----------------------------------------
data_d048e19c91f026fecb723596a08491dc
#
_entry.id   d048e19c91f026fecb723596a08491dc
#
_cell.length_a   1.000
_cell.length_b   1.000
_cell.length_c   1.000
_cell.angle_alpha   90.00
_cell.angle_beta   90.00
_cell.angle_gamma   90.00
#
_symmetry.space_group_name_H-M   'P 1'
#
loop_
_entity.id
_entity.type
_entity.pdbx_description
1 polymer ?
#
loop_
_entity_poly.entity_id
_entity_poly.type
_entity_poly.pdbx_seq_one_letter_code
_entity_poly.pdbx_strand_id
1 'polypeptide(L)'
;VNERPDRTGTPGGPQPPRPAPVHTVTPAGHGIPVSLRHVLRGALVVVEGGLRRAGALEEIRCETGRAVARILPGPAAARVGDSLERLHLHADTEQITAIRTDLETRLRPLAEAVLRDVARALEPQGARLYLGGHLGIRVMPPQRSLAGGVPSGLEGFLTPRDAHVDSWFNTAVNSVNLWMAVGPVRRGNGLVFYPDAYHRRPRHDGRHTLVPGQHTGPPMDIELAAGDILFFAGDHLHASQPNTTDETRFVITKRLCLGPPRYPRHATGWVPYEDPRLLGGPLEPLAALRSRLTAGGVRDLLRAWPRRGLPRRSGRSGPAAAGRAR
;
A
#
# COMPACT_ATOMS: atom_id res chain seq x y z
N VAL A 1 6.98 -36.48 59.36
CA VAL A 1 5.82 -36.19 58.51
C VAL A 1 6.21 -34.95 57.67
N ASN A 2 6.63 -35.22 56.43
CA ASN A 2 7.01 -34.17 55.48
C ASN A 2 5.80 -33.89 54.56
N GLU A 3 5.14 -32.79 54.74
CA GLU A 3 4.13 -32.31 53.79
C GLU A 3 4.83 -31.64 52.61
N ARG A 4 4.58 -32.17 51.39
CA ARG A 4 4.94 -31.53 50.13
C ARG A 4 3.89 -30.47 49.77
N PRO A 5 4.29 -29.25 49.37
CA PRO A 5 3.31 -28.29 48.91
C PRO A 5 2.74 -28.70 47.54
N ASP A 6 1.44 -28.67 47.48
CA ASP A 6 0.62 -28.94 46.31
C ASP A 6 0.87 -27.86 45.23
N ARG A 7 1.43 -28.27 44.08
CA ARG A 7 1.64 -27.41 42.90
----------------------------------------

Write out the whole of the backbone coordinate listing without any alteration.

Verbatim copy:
data_d048e19c91f026fecb723596a08491dc
#
_entry.id   d048e19c91f026fecb723596a08491dc
#
_cell.length_a   1.000
_cell.length_b   1.000
_cell.length_c   1.000
_cell.angle_alpha   90.00
_cell.angle_beta   90.00
_cell.angle_gamma   90.00
#
_symmetry.space_group_name_H-M   'P 1'
#
loop_
_entity.id
_entity.type
_entity.pdbx_description
1 polymer ?
#
loop_
_entity_poly.entity_id
_entity_poly.type
_entity_poly.pdbx_seq_one_letter_code
_entity_poly.pdbx_strand_id
1 'polypeptide(L)'
;VNERPDRTGTPGGPQPPRPAPVHTVTPAGHGIPVSLRHVLRGALVVVEGGLRRAGALEEIRCETGRAVARILPGPAAARVGDSLERLHLHADTEQITAIRTDLETRLRPLAEAVLRDVARALEPQGARLYLGGHLGIRVMPPQRSLAGGVPSGLEGFLTPRDAHVDSWFNTAVNSVNLWMAVGPVRRGNGLVFYPDAYHRRPRHDGRHTLVPGQHTGPPMDIELAAGDILFFAGDHLHASQPNTTDETRFVITKRLCLGPPRYPRHATGWVPYEDPRLLGGPLEPLAALRSRLTAGGVRDLLRAWPRRGLPRRSGRSGPAAAGRAR
;
A
#
# COMPACT_ATOMS: atom_id res chain seq x y z
N VAL A 1 6.98 -36.48 59.36
CA VAL A 1 5.82 -36.19 58.51
C VAL A 1 6.21 -34.95 57.67
N ASN A 2 6.63 -35.22 56.43
CA ASN A 2 7.01 -34.17 55.48
C ASN A 2 5.80 -33.89 54.56
N GLU A 3 5.14 -32.79 54.74
CA GLU A 3 4.13 -32.31 53.79
C GLU A 3 4.83 -31.64 52.61
N ARG A 4 4.58 -32.17 51.39
CA ARG A 4 4.94 -31.53 50.13
C ARG A 4 3.89 -30.47 49.77
N PRO A 5 4.29 -29.25 49.37
CA PRO A 5 3.31 -28.29 48.91
C PRO A 5 2.74 -28.70 47.54
N ASP A 6 1.44 -28.67 47.48
CA ASP A 6 0.62 -28.94 46.31
C ASP A 6 0.87 -27.86 45.23
N ARG A 7 1.43 -28.27 44.08
CA ARG A 7 1.64 -27.41 42.90